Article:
Under the proposal, peak-season entrance fees would be established at 17 highly visited national parks. The peak season for each park would include its busiest contiguous five-month period of visitation. The peak season entrance fee for a seven-day pass to each park would be $70 per private, non-commercial vehicle, $50 per motorcycle, and $30 per person on bike or foot. A park-specific annual pass for any of the 17 parks would be available for $75.

The cost of the annual America the Beautiful- The National Parks and Federal Recreational Lands Pass, which provides entrance to all federal lands, including all national parks for a one-year period, would remain $80. Entrance fees are not charged to visitors under 16 years of age or holders of Senior, Military, Access, Volunteer, or Every Kid in a Park (EKIP) passes. The majority of national parks will remain free to enter; only 118 of 417 parks have an entrance fee.

The proposed new fee structure would be implemented at Arches, Bryce Canyon, Canyonlands, Denali, Glacier, Grand Canyon, Grand Teton, Olympic, Sequoia and Kings Canyon, Yellowstone, Yosemite, and Zion National Parks with peak season starting on May 1, 2018; in Acadia, Mount Rainier, Rocky Mountain, and Shenandoah National Parks with peak season starting on June 1, 2018; and in Joshua Tree National Park as soon as practicable in 2018.

Fees have long been an important source of revenue used to improve the visitor experience and recreation opportunities in national parks and on other federal lands. Estimates suggest that the peak season price structure could increase national park revenue by $70 million per year. The funds would be used to improve roads, bridges, campgrounds, waterlines, bathrooms, and other amenities which enhance the visitor experience. Under the Federal Lands Recreation Enhancement Act, 80% of entrance fees remain in the park where they are collected. The other 20% of the revenue is distributed to other national parks.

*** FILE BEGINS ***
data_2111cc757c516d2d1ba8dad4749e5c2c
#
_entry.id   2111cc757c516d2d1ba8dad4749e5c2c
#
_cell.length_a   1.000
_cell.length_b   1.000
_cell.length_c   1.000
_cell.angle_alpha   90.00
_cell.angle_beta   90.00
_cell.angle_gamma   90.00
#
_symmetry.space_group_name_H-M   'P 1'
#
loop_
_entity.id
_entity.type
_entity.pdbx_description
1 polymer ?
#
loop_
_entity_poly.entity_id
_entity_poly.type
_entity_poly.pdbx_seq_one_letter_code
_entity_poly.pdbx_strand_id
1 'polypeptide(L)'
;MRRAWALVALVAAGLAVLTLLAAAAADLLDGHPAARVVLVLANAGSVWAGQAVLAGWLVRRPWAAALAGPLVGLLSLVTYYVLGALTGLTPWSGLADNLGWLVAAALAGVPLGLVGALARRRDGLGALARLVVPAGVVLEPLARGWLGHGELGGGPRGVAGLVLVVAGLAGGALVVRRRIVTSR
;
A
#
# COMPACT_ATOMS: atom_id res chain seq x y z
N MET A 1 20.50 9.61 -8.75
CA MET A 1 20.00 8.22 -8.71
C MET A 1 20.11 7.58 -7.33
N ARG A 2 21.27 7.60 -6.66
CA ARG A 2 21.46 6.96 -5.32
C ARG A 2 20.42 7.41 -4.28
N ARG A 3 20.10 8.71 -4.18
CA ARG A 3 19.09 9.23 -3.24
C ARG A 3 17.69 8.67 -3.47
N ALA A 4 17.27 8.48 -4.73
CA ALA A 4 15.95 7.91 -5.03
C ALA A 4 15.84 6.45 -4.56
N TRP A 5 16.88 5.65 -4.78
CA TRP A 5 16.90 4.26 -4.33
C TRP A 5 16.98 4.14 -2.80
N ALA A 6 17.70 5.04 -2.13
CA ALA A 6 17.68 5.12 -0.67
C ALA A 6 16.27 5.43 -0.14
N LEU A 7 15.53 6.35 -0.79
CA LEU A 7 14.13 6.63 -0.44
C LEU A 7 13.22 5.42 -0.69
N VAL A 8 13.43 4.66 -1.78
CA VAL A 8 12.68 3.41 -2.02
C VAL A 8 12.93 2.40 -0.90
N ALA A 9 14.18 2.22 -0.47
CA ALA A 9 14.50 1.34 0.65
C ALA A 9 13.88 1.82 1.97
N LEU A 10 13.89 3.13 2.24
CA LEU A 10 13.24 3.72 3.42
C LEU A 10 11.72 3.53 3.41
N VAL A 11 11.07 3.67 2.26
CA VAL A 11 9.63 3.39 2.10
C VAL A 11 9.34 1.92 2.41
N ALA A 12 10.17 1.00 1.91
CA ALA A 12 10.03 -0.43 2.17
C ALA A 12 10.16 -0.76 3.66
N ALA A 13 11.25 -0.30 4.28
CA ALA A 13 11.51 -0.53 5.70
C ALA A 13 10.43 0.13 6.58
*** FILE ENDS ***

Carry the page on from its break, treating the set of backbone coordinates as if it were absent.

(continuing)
Access to the vast majority of National Park Service sites remains free; only 118 of 417 National Park Service units charge an entrance fee.

The public can comment period on the peak-season entrance fee proposal until December 22, 2017, on the NPS Planning, Environment and Public Comment (PEPC) website https://parkplanning.nps.gov/proposedpeakseasonfeerates. Written comments can be sent to 1849 C Street, NW, Mail Stop: 2346 Washington, DC 20240.